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This website, originally designed to complement the book Who Owns Native Culture? (Harvard UP, 2003), has for more than a decade served as an informal clearinghouse for information on efforts to defend indigenous cultural and intellectual property from unwanted appropriation by others.

Because I will be taking a new position at the School for Advanced Research in Santa Fe, NM, in mid-2014, I will no longer be able to update the site. The site and its archive will remain accessible for the foreseeable future in the hope that it continues to prove useful to students, scholars, and the general public.

I remain grateful to the many people who over the years have sent me interesting leads and relevant links for posting here.

Michael F. Brown
April 2014


The International Journal of Cultural Property frequently publishes articles on indigenous IPR and is actively seeking innovative submissions on this and related topics. For additional information, browse the website of the International Cultural Property Society.
Additional publications by Michael F. Brown on indigenous rights and heritage protection, most available for full-text download.
RSS feed for Who Owns Native Culture? website.  
Some blogs to track if you're interested in indigenous IPR, heritage protection, and questions of open access: SavageMinds, the Museum Anthropology blog, Material World, Culture Matters, and Kimberly Christen's In Transition. You might also want to check the web page of a project at Simon Fraser University in BC, Canada, called "Intellectual Property Issues in Cultural Heritage." Likewise the website of the Lawyers' Committee for Cultural Heritage Preservation. Another useful and sometimes amusing blog site to check out is Native Appropriations.
News, Stories, Documents
"Zuni ask Europe to Return Sacred Art." New York Times, 9 April 2014.
A new organization to watch: The Ethnobotanical Stewardship Council, "a nonprofit organization dedicated to assuring the sustainability and safe use of traditional plants, and enriching the communities who work with them."
Another case of (alleged) cultural appropriation by a clothing company: "Are Perks and Mini ripping off or riffing on African Culture?" Theconversation.com, 30 January 2014.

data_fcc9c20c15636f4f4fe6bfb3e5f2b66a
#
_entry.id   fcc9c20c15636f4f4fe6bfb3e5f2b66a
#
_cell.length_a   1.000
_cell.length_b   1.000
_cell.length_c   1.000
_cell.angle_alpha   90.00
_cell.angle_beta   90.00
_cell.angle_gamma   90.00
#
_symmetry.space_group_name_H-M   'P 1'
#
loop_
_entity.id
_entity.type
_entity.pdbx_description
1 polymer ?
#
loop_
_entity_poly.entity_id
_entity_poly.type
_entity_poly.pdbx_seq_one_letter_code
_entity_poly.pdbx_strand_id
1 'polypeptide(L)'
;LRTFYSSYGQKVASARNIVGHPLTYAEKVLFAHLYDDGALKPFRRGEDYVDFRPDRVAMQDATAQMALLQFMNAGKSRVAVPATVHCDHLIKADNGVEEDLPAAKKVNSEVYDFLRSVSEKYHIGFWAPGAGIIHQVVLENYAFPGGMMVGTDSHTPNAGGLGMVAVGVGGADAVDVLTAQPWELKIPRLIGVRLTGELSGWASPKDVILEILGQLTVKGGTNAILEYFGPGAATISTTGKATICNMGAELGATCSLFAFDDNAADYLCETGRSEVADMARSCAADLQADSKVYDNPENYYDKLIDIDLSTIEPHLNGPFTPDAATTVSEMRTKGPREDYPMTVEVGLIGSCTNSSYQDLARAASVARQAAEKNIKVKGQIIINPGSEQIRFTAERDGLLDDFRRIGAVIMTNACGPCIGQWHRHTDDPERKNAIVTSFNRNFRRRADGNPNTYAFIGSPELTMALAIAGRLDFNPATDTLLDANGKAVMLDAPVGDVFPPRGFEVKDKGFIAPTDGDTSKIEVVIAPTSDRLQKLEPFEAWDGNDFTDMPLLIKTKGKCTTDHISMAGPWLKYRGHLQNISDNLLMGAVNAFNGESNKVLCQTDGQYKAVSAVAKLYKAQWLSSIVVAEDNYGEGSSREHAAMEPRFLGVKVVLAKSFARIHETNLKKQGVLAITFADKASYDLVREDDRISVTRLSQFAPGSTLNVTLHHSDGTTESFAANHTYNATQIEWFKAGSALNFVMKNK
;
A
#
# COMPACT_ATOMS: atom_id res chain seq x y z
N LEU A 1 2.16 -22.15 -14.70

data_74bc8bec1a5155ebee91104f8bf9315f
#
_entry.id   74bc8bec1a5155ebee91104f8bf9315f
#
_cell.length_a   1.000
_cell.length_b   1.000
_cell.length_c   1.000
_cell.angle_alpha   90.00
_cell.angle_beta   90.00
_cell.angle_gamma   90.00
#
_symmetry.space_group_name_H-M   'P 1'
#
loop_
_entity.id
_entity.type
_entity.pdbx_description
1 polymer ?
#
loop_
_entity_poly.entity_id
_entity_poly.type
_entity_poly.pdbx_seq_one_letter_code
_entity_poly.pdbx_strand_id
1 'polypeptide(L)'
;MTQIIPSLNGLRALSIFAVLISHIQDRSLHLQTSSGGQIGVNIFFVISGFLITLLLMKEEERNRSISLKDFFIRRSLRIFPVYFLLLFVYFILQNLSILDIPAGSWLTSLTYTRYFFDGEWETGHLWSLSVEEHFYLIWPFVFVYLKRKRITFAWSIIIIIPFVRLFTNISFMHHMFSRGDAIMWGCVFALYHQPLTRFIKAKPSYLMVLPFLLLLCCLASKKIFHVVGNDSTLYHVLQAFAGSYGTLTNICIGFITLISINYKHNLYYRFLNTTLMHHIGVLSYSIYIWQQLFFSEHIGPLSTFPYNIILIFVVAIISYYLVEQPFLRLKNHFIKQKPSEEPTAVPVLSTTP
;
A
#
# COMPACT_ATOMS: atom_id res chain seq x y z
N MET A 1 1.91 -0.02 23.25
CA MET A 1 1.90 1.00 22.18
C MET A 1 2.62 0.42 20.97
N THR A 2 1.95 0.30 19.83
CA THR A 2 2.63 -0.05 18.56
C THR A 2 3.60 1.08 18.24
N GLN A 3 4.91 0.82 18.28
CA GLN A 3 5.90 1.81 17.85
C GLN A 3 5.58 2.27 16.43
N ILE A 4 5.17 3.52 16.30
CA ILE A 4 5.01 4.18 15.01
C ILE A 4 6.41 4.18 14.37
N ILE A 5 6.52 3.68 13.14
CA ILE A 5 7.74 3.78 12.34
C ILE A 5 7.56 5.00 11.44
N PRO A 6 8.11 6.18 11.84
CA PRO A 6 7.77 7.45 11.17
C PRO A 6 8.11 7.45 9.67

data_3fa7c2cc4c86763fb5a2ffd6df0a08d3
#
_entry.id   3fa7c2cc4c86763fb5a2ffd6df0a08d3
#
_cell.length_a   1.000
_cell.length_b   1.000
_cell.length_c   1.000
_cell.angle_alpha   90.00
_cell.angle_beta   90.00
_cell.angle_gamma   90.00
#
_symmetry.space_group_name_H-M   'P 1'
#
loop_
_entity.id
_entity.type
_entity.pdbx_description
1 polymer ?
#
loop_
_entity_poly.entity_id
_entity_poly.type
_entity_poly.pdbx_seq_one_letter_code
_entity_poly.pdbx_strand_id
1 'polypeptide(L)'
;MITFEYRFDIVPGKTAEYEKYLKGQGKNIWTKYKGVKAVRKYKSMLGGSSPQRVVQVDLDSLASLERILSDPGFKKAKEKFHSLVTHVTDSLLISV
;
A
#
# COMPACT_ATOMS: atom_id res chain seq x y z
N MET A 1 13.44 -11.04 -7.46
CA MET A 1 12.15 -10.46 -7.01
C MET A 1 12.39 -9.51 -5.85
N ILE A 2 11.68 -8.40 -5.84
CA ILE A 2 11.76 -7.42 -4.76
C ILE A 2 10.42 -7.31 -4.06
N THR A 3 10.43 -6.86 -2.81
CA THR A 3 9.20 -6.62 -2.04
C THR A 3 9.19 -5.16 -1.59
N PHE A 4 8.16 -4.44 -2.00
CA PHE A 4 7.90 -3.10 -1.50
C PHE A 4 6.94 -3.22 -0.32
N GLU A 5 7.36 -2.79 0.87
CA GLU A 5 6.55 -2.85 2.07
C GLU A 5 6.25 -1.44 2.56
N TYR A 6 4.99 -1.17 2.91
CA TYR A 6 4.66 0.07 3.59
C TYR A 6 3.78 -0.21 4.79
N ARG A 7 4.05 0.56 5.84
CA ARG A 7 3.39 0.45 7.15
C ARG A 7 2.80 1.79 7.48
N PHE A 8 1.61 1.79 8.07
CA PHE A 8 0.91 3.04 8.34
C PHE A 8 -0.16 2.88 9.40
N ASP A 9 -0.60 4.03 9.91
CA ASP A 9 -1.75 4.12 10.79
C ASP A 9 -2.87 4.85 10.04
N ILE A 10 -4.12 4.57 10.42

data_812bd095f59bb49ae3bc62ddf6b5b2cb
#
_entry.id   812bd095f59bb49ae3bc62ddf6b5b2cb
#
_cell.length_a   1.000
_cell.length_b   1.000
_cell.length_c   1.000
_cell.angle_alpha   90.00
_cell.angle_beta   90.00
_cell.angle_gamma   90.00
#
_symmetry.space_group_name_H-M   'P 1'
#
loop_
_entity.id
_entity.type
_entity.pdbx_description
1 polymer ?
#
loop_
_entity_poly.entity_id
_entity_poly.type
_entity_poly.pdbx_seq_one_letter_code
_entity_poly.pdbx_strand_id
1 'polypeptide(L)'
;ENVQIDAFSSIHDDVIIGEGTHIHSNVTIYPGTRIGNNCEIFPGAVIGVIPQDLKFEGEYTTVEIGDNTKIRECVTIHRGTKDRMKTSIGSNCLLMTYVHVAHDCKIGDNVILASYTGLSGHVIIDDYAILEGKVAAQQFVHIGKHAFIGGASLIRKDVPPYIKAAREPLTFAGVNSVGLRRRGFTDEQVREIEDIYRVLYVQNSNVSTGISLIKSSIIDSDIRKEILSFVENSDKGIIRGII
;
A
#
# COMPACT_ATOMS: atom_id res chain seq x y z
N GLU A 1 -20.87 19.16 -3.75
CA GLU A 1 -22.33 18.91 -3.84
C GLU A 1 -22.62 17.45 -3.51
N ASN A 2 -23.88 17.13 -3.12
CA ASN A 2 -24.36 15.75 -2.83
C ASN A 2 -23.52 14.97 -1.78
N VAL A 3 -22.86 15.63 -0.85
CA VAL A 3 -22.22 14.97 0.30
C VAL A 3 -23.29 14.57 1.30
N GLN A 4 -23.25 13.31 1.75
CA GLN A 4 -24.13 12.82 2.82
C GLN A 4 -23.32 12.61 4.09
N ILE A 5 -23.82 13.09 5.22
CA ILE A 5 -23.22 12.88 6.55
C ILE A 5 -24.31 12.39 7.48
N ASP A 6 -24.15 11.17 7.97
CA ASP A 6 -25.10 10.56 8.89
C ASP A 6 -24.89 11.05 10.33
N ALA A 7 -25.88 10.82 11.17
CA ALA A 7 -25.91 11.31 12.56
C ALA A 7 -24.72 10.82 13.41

"Indigenous panel at WIPO asks for international instrument compliant with recognized rights." IP Watch, 6 February 2014.
Kerim, writing in the blog Savage Minds, reviews a new ethnographic film from Taiwain that recounts an unusual story of repatriation--not of a sacred pillar, which remains in a museum, but of the spirits that inhabited it. 29 January 2014, posted here 30 January.
The Onion does it again. Don't miss its cartoon on the abolition of Native American mascots, "Trail of Tears 2," 30 January 2014.
For one of WONC's never-ending series of stories on the insanity of today's intellectual property laws, see Andrew Leonard's account of how the creators of the video game "Candy Crush Saga" have trademarked the word "candy" when used in games and related products, including clothing. From Salon.com, 24 January 2014, posted here 30 January.
ESSENTIAL READING: Special issue of Museum Anthropology Review, "After the Return: Digital Repatriation and the Circulation of Indigenous Knowledge," with articles by Kimberly Christen, Joshua A. Bell, Mark Turin, Kate Hennessy, Robert Leopold, Jane Anderson, Sita Reddy, Haidy Geismar, and many others. Posted here 15 January 2014.
"Indian Family Sees Its History in a Shirt," New York Times, 27 December 2013.
New website for learning about and obtaining Traditional Knowledge (TK) Licenses: LocalContexts.org.
"Sending Artworks Home, but to Whom? Denver Museum to Return Totems to Kenyan Museum," New York Times, 3 January 2014.
Available OA, full-text: Derek Fincham, "The Distinctiveness of Property and Heritage," Penn State Law Review, 2011.
Another controversial auction in France, this time with a happy ending: "US charity buys up Hopi masks to return to tribe," 11 December 2013, posted here 27 December.
Check out Sanaa Hamid's photographic blog post "Cutural Appropriation: A Conversation." It's not about indigenous cultural property per se, just a thoughtful exchange about the use of symbolically freighted markers of cultural such as the kaffiyeh.
"Maori culture could be trademarked by TPP multinationals," (TPP being the Trans-Pacific Partnership trade pact). In Intercontinental Cry, 22 November 2013, posted here 11 December 2013.
Check out the provocative piece by Elissa Washuta in Salon.com: "I regret my 'Naughty Native' Halloween costume." 24 October 2013.
One I missed:Wayne Shammel and Dave Stephenson, "Protecting American Indian Intellectual Property in the Twenty-First Century: The Case of the Cow Creek Tribe and Indian Motorcycle," Cultural Survival Quarterly, Winter 2000.
Shrii Shrii Anandamurtijii, "Distribution of rights within indigenous cultures." 16 October 2013.
Here's a cultural property case with unusual features: the proposed repatriation of Judaica to Iraq by the U.S., a transfer protested by Justice for Jews from Arab Countries (JJAC) and Jews Indigenous to the Middle East and Africa (JIMENA), who fear that the items will be destroyed or poorly cared for. In any case, these groups contend, the Iraqi government obtained the materials illegally. 10 October 2013, posted here 23 October 2013. Thanks to Matthew T. Bradley for the link.
Due out soon: Karolina Kuprecht, Indigenous Peoples' Cultural Property Claims. Posted here 23 October 2013.
"EU lawmakers back ‘intellectual property rights’ over biodiversity." EurActiv.com, 13 September 2013, posted here 23 September 2013.
Yet another clothing gaffe: Nike hammered for producing leggings based on Samoan tattoos. 15 August 2013, posted here 26 August.
Many more archived stories about recent developments in Indigenous IP, 2003-2006, 2007-2013

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Site last modified: 9 April 2014